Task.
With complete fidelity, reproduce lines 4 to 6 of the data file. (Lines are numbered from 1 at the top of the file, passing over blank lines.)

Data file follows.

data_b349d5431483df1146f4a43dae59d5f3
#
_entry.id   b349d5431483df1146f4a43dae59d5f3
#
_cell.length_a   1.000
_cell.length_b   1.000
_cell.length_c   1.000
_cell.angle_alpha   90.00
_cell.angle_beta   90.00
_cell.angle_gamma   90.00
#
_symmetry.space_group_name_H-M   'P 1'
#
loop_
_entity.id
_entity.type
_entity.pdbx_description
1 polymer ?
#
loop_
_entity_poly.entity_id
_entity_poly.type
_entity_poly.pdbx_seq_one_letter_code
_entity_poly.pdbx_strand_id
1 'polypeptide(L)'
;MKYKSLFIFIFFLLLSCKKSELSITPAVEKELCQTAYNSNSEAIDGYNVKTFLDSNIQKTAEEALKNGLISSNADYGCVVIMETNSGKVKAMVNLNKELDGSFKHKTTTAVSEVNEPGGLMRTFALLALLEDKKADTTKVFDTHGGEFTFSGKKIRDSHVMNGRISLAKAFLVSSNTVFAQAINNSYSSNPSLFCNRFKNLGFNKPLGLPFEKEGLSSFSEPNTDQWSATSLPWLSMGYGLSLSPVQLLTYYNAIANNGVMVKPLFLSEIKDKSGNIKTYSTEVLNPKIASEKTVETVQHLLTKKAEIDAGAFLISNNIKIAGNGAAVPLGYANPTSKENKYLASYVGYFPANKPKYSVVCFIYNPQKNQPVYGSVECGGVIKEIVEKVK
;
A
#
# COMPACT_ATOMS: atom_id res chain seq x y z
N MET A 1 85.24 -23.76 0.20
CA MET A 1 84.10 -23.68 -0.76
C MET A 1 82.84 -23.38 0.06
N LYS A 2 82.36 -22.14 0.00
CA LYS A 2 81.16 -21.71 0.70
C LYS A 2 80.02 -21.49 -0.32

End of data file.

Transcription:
#
_cell.length_a   1.000
_cell.length_b   1.000